In terms of baked products, polyols as a category usually do not absorb water the way sugar does. Therefore, foods made with polyols do not become sticky on the surface as quickly as do products made with sugar. Molds and bacteria do not grow as well on these sweeteners as they do on sugar, and so products last longer.
However, unlike sugar, polyols do not usually create a crisp brown surface on baked foods. The non-browning property can be an advantage when a change in color is not desired.
One type of polyol-based sweetener from Cargill, contains high intensity sweeteners neotame and acesulfame potassium, as well as erythritol, isomalt, sorbitol and polydextrose. This sweetener system brings to products a product claim for a ‘good’ source of fiber.
Blends without the high intensity sweeteners, are designed for use in countries where neotame is not permitted, such as Canada.
According to Cargill, its product also is more digestively tolerant than other polyols, such as sorbitol and malitol, and the company currently is working on a second round of the system, with higher levels of tolerance. The ingredient system currently allows manufacturers to reduce calories by about 20 percent, depending on the application.
Along with the non-browning characteristic, polyols often affect the cooling of baked products. Isomalt is an exception. Unlike other polyols, it does not provide any atypical cooling effect in bakery foods. In addition, isomalt has a very low hygroscopicity compared with polyols, such as sorbitol, xylitol and maltitol. Isomalt provides only half the calories of sugars (maltose, fructose, glucose, sucrose, etc.) and has a very low glycemic index, which makes it highly suitable for diabetics.
According to BENEO-Palatinit Inc., Morris Plains, N.J., the U.S. subsidiary of BENEO-Palatinit GmbH, Mannheim, Germany, isomalt variants (all polyols) can replace sucrose one for one in terms of bulk, texture, volume and shelf life. In most baking applications, replacing sucrose with isomalt retains the flavor, texture, appearance and volume sugar provides. For instance, baked products made with isomalt have a similar porosity and crumb texture compared to products made with sugar, notes Debra Bryant, director, business development and technical services, BENEO-Palatinit Inc.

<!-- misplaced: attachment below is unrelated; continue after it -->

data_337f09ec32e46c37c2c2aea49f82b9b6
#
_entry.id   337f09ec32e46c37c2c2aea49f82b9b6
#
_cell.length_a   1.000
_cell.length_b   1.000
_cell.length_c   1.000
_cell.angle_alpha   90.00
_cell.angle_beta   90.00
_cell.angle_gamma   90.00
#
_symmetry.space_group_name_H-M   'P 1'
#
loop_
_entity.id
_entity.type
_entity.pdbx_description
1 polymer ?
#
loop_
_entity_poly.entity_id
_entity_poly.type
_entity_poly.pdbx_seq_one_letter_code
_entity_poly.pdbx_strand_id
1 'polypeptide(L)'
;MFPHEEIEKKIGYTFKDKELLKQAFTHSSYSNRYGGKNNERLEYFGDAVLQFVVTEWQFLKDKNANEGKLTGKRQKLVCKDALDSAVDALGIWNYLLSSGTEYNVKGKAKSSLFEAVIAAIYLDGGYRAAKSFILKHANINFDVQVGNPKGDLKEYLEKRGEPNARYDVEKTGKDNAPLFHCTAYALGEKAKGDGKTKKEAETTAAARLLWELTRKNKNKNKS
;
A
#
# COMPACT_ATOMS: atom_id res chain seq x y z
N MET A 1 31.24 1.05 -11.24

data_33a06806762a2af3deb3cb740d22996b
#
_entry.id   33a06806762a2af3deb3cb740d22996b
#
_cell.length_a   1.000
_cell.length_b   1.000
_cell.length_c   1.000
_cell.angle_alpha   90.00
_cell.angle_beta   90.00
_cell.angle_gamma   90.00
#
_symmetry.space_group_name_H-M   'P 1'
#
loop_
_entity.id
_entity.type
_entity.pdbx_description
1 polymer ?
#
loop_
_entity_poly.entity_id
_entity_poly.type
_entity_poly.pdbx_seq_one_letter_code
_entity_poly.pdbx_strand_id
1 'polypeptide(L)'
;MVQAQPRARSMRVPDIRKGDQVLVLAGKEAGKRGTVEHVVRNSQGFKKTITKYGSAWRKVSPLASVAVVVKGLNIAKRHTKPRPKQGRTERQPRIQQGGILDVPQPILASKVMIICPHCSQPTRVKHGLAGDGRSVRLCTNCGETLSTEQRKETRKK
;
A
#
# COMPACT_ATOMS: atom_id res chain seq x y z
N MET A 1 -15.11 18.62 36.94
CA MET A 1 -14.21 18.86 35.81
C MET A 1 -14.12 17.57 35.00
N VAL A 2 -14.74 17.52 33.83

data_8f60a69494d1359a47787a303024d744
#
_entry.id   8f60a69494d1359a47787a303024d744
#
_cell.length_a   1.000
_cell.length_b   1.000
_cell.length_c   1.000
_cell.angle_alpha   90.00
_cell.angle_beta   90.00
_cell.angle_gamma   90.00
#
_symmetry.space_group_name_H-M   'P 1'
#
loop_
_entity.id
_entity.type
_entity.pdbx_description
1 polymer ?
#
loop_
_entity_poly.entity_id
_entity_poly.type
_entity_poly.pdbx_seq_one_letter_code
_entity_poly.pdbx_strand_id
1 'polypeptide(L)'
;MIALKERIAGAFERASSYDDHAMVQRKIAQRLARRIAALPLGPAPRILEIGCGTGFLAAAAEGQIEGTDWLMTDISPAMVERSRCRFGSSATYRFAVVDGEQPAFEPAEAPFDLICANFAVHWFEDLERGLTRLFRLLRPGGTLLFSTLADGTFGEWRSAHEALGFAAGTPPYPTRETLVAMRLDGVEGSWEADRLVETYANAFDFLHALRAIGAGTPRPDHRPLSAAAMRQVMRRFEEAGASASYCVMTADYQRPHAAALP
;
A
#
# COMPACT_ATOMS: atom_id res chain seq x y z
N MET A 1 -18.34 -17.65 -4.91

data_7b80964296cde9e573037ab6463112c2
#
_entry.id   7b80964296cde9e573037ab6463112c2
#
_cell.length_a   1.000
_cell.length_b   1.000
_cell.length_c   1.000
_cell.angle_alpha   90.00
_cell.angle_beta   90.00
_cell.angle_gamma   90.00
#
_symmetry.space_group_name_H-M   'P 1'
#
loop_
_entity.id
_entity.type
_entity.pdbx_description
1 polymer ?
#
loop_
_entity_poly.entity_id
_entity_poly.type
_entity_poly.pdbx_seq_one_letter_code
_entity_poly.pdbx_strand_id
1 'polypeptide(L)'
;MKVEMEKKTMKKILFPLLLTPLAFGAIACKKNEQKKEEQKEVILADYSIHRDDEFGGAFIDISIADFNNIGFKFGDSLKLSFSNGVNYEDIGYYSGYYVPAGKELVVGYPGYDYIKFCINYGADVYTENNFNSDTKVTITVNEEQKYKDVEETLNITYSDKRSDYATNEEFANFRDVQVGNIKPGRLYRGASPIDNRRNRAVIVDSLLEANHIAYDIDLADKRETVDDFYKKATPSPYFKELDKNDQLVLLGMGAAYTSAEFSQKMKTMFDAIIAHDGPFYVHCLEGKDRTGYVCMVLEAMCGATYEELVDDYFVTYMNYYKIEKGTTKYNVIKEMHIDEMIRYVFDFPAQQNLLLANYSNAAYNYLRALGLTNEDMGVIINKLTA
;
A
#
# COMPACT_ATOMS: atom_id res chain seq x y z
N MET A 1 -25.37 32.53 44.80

Isomaltulose, derived from sucrose and featuring a mild flavor, may be considered a healthful replacement for conventional sugar, however, it is mainly found in energy bars in the baked products category.
Both isomalt and isomaltulose are derived from pure beet sugar (isomalt is sugar-free). Each product is characterized by its tooth friendliness, low glycemic response and a mild, sugar-like sweetness.
Because it has very low hygroscopicity, isomalt provides shelf life properties in its main baking applications: cookies and hard biscuits. The same physical property guarantees an excellent shelf life for powdered baking premixes. Furthermore, the anti-caking properties of the isomalt powder give an excellent flowability to baking premixes.
To optimize whipped masses or soft-cake formulations, a combination of isomalt and a humectant (e.g., maltitol syrup, polydextrose, glycerin, etc.) is recommended to find the right balance between crystallization and humidity.
Enhancing sweet perception
Another option for formulators reducing sugar is a sweetness enhancer. An enhancer is not the same as a sugar replacer, so when reducing sugar and using an enhancer, formulators need to replace sugar's bulk and functionality with another ingredient. Symrise Inc., Teterboro, N.J., offers a natural flavor system synergistic with sugars, such as sucrose, high fructose corn syrup or sugar alcohols, which enhances the perception of sweetness in specific baked products. The flavor of Symrise's enhancer is product- and base-specific, and usage levels range from 0.20 percent to 0.50 percent in baked products, depending on the percentage of sugar reduction.
Sugar replacement has never been more possible and the specialty market more attractive for healthful or diabetic baked products. Unless using a one for one sweetener substitution, sometimes a combination of sweeteners can minimize flavor impact, help control costs and deliver the desired sweetness profile.